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Monday, December 18, 2023

Book Review: A Tea Witch's Grimoire by S. M. Harlow

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Disclosure: Some of the links below are affiliate links, meaning, at no additional cost to you, I will earn a commission if you click through and make a purchase.

Woo, am I behind on blogging! Life has had other plans for me this year and that's okay. Things haven't slowed down quite yet, but I have managed to squeeze in some time to read some witchy books. Lately, I have just wanted to read fantasy, so my witch stack of books hasn't been shrinking the way I know publishers would like it to. I've had to turn down several new books because I haven't had the time or energy to keep up. For that, I apologize. I know many of you rely on my book reviews to make buying decisions, especially with money being as tight as it is. Despite this, I have agreed to a couple of books I think you all would be particularly interested in, starting with A Tea Witch's Grimoire: Magickal Recipes for Your Tea Time by S.M. Harlow. I have followed Harlow for some time, and when Weiser/Red Wheel picked up her book for publication, I couldn't be happier for her. I was even more excited when Weiser offered to send me a copy to review!

A Tea Witch's Grimoire is a short introduction to tea witchcraft and is full of magical tea recipes and spells for every occasion. There are teas for health, different moon phases and esbats, sabbats, horoscopes, and more. The tea rituals are thoughtful, thorough, and inspiring. Whether you use them as is or adapt them to your own needs, there is sure to be something for everyone. Harlow also includes a number of potion recipes (alcohol-based infusions), decoctions, electuaries (powders mixed with syrups/sugars), aromatic oils, tinctures, and more to empower your teas along with a chapter on empowering your teas through other magical means such as sigils and crystals. Harlow offers insight into spell crafting with tea, ingredient suggestions for different spells, alternatives, as well as safety information to ensure you are practicing tea witchcraft safely. There is even a guide to using tea for divination as well as an entire chapter on brewing times, conversions, correspondences, and Latin names.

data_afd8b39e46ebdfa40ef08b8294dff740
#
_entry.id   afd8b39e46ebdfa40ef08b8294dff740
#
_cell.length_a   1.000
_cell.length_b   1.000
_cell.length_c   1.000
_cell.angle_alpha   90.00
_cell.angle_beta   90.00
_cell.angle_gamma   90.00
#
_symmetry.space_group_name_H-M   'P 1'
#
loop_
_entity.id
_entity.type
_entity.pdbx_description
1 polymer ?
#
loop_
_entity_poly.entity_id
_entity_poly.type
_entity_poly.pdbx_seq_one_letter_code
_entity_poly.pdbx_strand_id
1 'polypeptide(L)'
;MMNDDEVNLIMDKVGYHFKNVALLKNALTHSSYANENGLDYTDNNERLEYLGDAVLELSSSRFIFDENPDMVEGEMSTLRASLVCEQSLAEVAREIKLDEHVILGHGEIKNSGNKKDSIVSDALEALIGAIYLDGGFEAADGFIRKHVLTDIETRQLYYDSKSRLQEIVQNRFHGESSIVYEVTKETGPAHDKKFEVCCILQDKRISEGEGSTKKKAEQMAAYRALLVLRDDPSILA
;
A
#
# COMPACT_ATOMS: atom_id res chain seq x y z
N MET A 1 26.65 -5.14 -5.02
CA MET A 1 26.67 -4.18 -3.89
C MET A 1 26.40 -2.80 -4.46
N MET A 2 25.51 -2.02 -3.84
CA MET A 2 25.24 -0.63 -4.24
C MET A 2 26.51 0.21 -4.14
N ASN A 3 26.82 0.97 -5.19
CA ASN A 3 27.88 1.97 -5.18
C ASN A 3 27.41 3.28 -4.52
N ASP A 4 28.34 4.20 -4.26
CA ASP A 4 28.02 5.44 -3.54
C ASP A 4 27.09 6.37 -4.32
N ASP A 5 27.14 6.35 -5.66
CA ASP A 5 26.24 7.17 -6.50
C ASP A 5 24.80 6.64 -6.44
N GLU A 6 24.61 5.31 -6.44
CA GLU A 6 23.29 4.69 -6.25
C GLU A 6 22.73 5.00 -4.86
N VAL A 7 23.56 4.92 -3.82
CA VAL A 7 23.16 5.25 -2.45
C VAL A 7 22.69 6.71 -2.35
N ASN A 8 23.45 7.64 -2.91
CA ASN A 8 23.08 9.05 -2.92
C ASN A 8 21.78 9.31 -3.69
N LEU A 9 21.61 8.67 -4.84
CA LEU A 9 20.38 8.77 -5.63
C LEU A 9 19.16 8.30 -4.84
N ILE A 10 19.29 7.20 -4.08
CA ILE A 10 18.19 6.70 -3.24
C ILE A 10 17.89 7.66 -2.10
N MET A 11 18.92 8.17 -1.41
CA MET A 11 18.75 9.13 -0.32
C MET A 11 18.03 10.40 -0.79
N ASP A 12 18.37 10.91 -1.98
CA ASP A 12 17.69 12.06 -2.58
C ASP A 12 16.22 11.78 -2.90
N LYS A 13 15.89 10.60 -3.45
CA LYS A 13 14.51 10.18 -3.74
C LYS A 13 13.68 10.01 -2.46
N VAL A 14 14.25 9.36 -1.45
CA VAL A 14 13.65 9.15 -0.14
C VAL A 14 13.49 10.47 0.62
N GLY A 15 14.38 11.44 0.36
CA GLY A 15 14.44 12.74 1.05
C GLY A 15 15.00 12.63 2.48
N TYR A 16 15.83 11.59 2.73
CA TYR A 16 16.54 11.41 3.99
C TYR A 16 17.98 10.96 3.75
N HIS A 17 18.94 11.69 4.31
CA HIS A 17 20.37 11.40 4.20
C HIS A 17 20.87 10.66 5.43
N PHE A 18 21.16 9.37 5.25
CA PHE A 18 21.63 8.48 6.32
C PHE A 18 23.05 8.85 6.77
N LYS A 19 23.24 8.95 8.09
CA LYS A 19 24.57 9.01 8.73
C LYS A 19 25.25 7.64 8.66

Despite being a rather short book, it is packed full of useful information. The tea recipes are mostly accessible and made with ingredients you can easily find in the tea aisle of your local grocer, with a few exceptions. I particularly loved Harlow's attention to detail regarding the tools used in tea rituals down to the severing tray and teapots and cups being used. This is something I didn't even think about when writing my own book on tea witchcraft, making this an excellent addition to anyone's collection. It's beautifully illustrated and would look great on a kitchen shelf/counter or even your coffee table. This is definitely a book you'll want to openly display.

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This book does assume the witch is familiar with witchcraft, so it doesn't go into detail about the elements, moon phases, and basic correspondences and witchcraft practices such as grounding, centering, and cleansing. If you are unfamiliar with these basics, this book would be best paired with an introductory book as well. Apart from this, my only complaint is the use of "smudging" as a cleansing method. If you are not familiar, smudging is a closed practice and more than just the burning of white sage. Unless you are a member of the First Nations then this practice is closed to you. There are numerous other smoke-cleansing options available to you.

With Yule very quickly approaching, A Tea Witch's Grimoire: Magickal Recipes for Your Tea Time by S.M. Harlow would make an excellent gift for you or another witch in your life. It can be found wherever books are sold, but if you order within the next few days from Bookshop.org you will be entered to win a $500 gift card!






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